Diagnostics of Epistomatal Wax of Californian Pine Needles, and Their Association with Ozone-Caused Chlorotic Mottle


Tropospheric ozone is a worldwide phenomenon causing injuries to forest trees. Californian ponderosa and Jeffrey pines are well known for their sensitivity to ozone, while other pine species have varied in their susceptibility. Sensitive pine species are known for their chlorotic mottle and tip burn symptoms, caused by ozone air pollution. Epistomatal wax plugs and filamentous waxes around stomata are typical for pine needle surfaces. In this study, we investigated epistomatal and epicuticular needle waxes in eight species of field-grown pines in 1985, 1986 and 2006. The epistomatal wax plugs were present in asymptomatic needles without chlorotic mottle (23% of needles). A lack of wax plugs in needles with chlorotic mottle and tip burn symptoms was common (76% of needles). More abundant existence of mottling associated with stomata without wax plugs in two-year-old needles, compared with one-year-old needles (43% and 33%, respectively), indicated chronic injury development over time.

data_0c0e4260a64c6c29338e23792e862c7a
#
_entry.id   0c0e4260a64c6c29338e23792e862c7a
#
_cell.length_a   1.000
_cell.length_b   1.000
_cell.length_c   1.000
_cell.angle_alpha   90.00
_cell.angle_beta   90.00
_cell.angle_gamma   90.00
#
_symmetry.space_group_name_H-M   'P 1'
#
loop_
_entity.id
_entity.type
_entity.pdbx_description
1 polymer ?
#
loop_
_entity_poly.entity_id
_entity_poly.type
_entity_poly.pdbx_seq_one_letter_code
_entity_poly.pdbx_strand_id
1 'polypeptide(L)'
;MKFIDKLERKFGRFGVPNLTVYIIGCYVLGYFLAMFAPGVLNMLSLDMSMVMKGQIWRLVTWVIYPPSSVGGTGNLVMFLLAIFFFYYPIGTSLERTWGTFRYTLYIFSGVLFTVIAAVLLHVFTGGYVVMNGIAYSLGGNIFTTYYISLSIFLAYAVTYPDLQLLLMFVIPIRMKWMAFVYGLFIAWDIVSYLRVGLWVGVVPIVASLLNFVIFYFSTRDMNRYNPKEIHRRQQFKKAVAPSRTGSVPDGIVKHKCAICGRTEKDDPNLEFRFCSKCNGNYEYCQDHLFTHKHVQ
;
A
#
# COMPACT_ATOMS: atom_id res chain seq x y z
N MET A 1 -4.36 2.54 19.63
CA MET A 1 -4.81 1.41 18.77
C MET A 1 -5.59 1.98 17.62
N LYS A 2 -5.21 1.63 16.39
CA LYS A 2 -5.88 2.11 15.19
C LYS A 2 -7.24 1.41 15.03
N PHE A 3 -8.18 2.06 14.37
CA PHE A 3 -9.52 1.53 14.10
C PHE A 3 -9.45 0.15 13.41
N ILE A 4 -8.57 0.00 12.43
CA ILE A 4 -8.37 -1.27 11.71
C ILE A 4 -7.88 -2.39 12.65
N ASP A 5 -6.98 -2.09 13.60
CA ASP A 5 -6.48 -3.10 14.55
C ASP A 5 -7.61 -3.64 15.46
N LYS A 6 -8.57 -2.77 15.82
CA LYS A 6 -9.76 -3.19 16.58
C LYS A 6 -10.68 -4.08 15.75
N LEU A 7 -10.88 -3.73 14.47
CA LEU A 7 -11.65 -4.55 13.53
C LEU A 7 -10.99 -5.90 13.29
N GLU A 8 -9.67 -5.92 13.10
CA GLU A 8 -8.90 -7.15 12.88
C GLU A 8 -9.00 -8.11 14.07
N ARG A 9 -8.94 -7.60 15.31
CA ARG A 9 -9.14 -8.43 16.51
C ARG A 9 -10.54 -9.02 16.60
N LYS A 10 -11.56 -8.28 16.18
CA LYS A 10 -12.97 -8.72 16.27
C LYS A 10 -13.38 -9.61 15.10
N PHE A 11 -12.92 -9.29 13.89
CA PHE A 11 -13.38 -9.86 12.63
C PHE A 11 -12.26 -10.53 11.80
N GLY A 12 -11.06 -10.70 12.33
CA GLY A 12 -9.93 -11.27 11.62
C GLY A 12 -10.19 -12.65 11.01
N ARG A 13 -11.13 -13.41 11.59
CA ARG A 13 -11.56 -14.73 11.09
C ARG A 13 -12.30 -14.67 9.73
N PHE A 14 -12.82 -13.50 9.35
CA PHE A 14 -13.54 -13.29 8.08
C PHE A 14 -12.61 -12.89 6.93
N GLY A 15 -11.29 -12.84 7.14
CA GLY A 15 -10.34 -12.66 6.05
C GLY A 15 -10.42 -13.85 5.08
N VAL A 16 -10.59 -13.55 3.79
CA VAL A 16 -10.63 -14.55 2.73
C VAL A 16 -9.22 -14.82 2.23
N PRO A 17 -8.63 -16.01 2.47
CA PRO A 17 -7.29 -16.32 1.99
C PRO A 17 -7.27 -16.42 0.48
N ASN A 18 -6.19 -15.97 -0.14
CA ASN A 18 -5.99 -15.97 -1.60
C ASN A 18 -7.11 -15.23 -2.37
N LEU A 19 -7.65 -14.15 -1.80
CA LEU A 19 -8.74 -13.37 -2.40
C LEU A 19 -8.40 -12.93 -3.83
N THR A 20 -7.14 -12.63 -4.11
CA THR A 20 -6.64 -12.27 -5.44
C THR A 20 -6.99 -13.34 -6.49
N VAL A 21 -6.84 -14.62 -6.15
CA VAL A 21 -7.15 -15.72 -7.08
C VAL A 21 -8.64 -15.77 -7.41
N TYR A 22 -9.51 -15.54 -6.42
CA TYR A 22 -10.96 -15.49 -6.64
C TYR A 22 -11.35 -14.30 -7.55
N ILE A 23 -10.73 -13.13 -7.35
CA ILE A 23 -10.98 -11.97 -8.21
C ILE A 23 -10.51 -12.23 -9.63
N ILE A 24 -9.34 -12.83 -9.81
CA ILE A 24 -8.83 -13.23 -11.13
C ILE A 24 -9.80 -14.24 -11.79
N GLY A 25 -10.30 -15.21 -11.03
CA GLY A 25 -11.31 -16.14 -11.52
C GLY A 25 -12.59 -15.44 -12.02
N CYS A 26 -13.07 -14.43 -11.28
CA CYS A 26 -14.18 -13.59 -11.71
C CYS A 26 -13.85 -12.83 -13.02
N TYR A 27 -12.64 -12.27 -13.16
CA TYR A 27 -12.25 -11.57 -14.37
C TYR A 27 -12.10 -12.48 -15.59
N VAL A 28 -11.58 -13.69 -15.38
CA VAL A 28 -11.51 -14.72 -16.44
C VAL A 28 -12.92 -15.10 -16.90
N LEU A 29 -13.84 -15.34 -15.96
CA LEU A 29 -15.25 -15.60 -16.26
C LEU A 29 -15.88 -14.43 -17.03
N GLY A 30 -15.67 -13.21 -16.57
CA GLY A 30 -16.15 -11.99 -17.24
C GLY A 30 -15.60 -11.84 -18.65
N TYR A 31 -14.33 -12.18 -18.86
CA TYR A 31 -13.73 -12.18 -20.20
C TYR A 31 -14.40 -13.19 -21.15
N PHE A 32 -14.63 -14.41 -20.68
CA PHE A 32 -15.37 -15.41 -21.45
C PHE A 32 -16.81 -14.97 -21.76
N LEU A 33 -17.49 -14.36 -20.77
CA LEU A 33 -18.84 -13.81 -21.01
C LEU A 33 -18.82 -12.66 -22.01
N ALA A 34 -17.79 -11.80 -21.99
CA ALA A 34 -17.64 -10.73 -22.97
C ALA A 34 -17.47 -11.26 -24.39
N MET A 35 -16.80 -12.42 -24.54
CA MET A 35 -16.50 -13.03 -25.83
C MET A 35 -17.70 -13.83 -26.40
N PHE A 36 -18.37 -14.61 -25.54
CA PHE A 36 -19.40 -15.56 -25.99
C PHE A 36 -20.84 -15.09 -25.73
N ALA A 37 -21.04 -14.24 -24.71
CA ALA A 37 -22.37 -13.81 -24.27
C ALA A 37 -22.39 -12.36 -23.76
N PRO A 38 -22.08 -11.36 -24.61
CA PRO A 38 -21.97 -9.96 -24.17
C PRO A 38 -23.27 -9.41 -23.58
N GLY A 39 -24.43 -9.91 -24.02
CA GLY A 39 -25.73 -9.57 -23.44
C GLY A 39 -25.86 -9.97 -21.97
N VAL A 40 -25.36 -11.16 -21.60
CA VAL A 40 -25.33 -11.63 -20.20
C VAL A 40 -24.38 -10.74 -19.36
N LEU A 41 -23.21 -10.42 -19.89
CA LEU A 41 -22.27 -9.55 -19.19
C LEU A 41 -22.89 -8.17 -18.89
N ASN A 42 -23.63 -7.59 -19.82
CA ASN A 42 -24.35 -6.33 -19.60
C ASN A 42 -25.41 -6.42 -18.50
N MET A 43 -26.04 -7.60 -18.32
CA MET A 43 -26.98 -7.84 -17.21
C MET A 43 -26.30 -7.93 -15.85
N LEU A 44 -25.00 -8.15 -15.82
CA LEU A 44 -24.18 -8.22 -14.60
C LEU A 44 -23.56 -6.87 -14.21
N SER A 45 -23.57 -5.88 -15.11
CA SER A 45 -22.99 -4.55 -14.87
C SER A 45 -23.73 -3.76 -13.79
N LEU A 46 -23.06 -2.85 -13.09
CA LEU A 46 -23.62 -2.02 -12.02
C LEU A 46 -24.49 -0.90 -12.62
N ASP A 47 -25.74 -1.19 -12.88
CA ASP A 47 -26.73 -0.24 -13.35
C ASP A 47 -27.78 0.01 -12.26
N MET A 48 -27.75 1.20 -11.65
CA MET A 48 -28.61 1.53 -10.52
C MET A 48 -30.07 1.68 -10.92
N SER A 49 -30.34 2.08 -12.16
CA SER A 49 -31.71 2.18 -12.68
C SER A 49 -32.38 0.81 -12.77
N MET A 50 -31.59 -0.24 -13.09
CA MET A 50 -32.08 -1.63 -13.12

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Huttunen, S. , Bytnerowicz, A. , Arbaugh, M. , Bent, K. , Karhu, M. and Tuohimaa, P. (2014) Diagnostics of Epistomatal Wax of Californian Pine Needles, and Their Association with Ozone-Caused Chlorotic Mottle. American Journal of Plant Sciences, 5, 1733-1744. doi: 10.4236/ajps.2014.512188.

Conflicts of Interest

The authors declare no conflicts of interest.


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